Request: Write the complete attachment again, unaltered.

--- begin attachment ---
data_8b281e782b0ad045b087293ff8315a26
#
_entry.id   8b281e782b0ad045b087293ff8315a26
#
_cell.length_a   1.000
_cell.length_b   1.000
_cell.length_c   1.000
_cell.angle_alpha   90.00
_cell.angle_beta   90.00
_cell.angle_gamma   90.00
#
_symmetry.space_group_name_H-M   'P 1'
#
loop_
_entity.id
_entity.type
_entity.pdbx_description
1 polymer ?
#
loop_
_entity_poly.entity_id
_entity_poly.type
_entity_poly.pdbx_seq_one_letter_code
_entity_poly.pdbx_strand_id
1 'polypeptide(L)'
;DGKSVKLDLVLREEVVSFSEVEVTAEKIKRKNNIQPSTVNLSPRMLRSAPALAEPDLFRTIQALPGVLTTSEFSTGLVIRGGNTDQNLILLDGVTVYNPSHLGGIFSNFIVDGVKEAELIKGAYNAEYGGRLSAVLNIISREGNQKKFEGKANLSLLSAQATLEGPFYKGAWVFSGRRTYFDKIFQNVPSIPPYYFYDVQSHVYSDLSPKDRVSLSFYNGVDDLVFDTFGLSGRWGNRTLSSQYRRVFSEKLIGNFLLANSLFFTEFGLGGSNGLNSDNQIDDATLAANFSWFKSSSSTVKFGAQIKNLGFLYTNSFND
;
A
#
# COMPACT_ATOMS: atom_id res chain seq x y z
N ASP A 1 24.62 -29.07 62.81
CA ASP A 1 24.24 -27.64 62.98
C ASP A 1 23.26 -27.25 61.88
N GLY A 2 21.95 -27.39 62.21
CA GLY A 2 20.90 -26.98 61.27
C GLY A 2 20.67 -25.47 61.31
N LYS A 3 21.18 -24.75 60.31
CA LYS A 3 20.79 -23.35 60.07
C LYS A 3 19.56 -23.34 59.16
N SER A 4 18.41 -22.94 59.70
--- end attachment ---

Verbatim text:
data_8b281e782b0ad045b087293ff8315a26
#
_entry.id   8b281e782b0ad045b087293ff8315a26
#
_cell.length_a   1.000
_cell.length_b   1.000
_cell.length_c   1.000
_cell.angle_alpha   90.00
_cell.angle_beta   90.00
_cell.angle_gamma   90.00
#
_symmetry.space_group_name_H-M   'P 1'
#
loop_
_entity.id
_entity.type
_entity.pdbx_description
1 polymer ?
#
loop_
_entity_poly.entity_id
_entity_poly.type
_entity_poly.pdbx_seq_one_letter_code
_entity_poly.pdbx_strand_id
1 'polypeptide(L)'
;DGKSVKLDLVLREEVVSFSEVEVTAEKIKRKNNIQPSTVNLSPRMLRSAPALAEPDLFRTIQALPGVLTTSEFSTGLVIRGGNTDQNLILLDGVTVYNPSHLGGIFSNFIVDGVKEAELIKGAYNAEYGGRLSAVLNIISREGNQKKFEGKANLSLLSAQATLEGPFYKGAWVFSGRRTYFDKIFQNVPSIPPYYFYDVQSHVYSDLSPKDRVSLSFYNGVDDLVFDTFGLSGRWGNRTLSSQYRRVFSEKLIGNFLLANSLFFTEFGLGGSNGLNSDNQIDDATLAANFSWFKSSSSTVKFGAQIKNLGFLYTNSFND
;
A
#
# COMPACT_ATOMS: atom_id res chain seq x y z
N ASP A 1 24.62 -29.07 62.81
CA ASP A 1 24.24 -27.64 62.98
C ASP A 1 23.26 -27.25 61.88
N GLY A 2 21.95 -27.39 62.21
CA GLY A 2 20.90 -26.98 61.27
C GLY A 2 20.67 -25.47 61.31
N LYS A 3 21.18 -24.75 60.31
CA LYS A 3 20.79 -23.35 60.07
C LYS A 3 19.56 -23.34 59.16
N SER A 4 18.41 -22.94 59.70